• Compliments and shout-outs that could result in more positive customer sentiment

Listening is also invaluable for uncovering your customers’ frequently asked questions. For example, you might notice an uptick in volume about a specific feature or bug. You may realize that customers are stuck on the same few product features or questions. Tracking these changes via listening and writing canned responses to address them is a win-win for your social team.

Gathering voice of customer data gives you a more comprehensive understanding of what your customers want and need. A listening tool makes the process much easier.

3 Brands that provide great customer service on social

Now that you know the basics of providing stellar social media customer service, let’s check out some examples. Here are three brands that have mastered the art of creating lasting customer connections on social:

1. MeUndies

At MeUndies, the average time to first response on social is just under 20 minutes. That’s impressive, but it’s astounding when you account for the fact that they received more than 12,000 messages in just two months.

Providing high-quality service quickly is no easy feat, but it’s essential to delivering on the MeUndies brand promise. Social Media Support Coordinator TK Lynch believes doing so on social is key to meeting customers where they are.

“We want to create an experience that doesn’t feel like you’re dealing with a customer service representative. Social allows us to create a customer experience that’s personable and casual, while still being effective.”

To create these experiences, the MeUndies team relies on the Sprout Social Smart Inbox. The tool consolidates all inbound messages—including DMs, mentions and comments—within a single stream.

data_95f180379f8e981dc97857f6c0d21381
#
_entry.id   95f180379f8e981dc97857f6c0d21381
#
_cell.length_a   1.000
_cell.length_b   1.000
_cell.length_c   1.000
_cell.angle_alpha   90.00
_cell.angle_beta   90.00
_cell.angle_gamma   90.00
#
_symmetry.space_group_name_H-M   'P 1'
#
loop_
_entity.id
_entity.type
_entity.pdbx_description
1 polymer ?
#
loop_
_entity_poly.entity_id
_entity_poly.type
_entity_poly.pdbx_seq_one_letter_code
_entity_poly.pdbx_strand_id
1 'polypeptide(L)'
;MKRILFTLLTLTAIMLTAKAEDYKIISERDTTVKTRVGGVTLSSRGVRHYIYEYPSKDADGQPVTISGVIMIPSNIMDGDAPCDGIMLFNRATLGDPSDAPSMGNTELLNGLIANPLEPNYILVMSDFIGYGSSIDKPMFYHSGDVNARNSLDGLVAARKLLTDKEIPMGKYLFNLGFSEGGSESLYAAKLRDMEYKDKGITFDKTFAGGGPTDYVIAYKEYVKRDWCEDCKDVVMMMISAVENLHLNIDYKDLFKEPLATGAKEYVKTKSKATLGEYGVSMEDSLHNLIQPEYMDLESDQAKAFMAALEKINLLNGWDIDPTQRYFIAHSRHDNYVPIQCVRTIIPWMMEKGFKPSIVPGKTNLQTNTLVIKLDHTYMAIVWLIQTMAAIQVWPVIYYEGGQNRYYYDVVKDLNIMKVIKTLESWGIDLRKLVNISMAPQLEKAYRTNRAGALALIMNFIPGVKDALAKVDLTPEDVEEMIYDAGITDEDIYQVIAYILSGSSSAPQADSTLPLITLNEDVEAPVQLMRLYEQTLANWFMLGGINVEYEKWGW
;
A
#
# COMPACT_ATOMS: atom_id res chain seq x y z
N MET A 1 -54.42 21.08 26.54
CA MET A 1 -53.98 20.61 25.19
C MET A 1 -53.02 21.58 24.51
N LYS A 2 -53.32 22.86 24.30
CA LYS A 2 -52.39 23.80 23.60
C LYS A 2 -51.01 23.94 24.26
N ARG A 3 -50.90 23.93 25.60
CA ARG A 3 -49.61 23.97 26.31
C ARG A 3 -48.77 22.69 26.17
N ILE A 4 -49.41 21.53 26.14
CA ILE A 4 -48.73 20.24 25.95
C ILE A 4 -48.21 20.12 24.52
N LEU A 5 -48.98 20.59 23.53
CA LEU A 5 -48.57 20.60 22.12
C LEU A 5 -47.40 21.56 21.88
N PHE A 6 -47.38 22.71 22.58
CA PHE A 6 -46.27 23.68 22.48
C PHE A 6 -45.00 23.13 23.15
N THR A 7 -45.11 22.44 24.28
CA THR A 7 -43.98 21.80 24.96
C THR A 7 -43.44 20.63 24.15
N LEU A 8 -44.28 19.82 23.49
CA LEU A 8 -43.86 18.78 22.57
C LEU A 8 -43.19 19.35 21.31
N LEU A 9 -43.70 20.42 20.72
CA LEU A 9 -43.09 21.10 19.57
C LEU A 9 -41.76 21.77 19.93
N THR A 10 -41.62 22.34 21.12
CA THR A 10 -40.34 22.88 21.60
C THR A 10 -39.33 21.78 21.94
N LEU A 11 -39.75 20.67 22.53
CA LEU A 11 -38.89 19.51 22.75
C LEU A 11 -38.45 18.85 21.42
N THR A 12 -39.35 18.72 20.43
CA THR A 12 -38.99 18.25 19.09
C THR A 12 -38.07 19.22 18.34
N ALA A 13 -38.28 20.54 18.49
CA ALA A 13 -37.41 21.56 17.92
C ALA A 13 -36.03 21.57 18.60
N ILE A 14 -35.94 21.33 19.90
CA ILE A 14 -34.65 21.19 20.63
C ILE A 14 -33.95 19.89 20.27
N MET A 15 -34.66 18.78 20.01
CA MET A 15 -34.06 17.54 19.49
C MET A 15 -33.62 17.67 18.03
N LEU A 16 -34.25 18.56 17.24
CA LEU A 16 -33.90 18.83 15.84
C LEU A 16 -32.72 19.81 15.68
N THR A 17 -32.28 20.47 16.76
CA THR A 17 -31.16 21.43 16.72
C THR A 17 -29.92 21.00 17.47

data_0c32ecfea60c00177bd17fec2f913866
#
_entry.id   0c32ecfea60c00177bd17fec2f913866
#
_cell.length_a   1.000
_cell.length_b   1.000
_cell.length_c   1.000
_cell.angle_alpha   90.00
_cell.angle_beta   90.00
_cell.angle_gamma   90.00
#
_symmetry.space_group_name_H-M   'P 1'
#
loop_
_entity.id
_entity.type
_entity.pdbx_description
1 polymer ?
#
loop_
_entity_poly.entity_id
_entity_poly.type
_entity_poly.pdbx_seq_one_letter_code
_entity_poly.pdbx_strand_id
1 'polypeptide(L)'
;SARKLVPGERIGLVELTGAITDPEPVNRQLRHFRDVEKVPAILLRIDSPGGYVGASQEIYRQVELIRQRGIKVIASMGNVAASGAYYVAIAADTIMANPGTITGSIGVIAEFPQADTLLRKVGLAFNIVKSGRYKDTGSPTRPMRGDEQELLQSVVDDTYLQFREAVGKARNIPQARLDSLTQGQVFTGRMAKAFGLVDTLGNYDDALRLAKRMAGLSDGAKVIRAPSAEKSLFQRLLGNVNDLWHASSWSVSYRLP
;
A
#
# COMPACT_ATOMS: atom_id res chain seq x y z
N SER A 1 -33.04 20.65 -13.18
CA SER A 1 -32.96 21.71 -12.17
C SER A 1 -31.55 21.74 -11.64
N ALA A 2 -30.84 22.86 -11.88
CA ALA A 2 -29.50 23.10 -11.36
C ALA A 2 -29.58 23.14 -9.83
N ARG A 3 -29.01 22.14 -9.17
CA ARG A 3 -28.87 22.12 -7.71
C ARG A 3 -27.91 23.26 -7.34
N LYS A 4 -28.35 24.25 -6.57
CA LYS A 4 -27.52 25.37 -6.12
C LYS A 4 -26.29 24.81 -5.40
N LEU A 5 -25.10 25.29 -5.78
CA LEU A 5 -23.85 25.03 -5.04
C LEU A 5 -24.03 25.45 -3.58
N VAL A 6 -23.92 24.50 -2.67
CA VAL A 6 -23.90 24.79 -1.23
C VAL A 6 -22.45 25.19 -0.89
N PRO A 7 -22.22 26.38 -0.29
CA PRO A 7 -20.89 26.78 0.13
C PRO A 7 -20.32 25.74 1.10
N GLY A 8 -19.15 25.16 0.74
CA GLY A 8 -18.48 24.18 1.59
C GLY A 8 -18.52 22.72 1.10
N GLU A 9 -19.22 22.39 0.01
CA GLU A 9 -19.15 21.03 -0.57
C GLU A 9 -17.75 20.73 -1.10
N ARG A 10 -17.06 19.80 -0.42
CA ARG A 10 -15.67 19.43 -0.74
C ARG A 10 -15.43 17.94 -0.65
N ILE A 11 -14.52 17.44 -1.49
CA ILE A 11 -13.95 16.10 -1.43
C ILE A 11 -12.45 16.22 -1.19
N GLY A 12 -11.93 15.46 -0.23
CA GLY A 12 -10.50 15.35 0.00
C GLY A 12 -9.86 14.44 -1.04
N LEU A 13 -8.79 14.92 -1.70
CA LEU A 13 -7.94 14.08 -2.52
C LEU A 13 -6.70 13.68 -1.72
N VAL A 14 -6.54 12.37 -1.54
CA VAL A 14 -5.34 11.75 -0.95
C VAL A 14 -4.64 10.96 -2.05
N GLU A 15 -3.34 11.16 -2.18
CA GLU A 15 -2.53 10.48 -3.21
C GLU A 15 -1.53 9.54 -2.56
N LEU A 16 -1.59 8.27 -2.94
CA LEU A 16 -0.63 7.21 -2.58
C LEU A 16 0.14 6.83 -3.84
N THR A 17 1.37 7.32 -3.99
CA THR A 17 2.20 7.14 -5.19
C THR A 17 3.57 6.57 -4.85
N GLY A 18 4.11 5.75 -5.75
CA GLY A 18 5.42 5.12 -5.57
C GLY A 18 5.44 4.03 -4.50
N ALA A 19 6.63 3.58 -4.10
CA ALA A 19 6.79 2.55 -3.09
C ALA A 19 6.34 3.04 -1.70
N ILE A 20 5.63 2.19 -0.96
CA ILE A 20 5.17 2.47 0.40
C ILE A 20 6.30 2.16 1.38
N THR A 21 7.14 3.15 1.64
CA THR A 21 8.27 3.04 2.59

A Screenshot Of Sprout Social'S Smart Inbox Feature, Filtered To Show Instagram Direct Messages.

For a business managing an Instagram following of more than 481,000, that’s huge.

2. Grammarly

More than 30 million people worldwide use Grammarly to punch up their personal and professional writing. Many turn to social media when they have questions or feedback on the product.

The Grammarly social customer care team recognizes this as not only an opportunity to provide excellent customer service but also as an opportunity to collect meaningful consumer insights. However, synthesizing feedback from more than 13,000 messages per month is no easy feat. To pull it off, they use Sprout’s Tagging feature.

“Once a month, we combine tagging insights from Sprout with Zendesk reports to create a deck that gets shared across the organization,” says Emma Hanevelt, Social Media Insights Analyst. “It’s how we keep others up to date on trends and opportunities we’re seeing in customer support.”

These reports make social media customer service data a cross-functional resource that informs product and service improvements. It’s no wonder many of their customers sing their praises on and off social.

3. Solo Stove

The 2020 holiday season was not easy on any retailer, and Solo Stove was no exception. Amid a supply chain crisis, their team of nine worked tirelessly to address all the inbound emails and calls. Unfortunately, they still received some criticism on social media.

However, their team was able to take this experience and turn it into a launchpad for a new social media customer service strategy. Solo Stove Community Manager Katelin Keeling expanded her role, shifting from a solo operation to leading a team of three social customer care agents. Together, they address customer feedback from 8 a.m. to 12 p.m.

These additional staffing resources and updated processes worked wonders on their brand health. “So many people write reviews that they were helped on social media, and their experience was so positive it turned them into a true believer of Solo Stove.”

At your service with expert tips

Brands today can’t wing it when it comes to social media customer service. Without a plan or the proper tools, you’re inevitably letting your customer’s questions and concerns fall by the wayside.

Use the tools and tips above to help ensure that you’re actively listening to each customer and responding promptly. Remember that you have to walk before you can run. Attempting to implement multiple process changes at once might set you back instead of driving your strategy forward.

If you haven’t already, check out this roundtable featuring social experts from Subaru of America and Sprout Social. They’ll walk you through everything you need to know to take your social customer care strategy from reactive to proactive. 

The post How 3 top brands provide social media customer service and support appeared first on Sprout Social.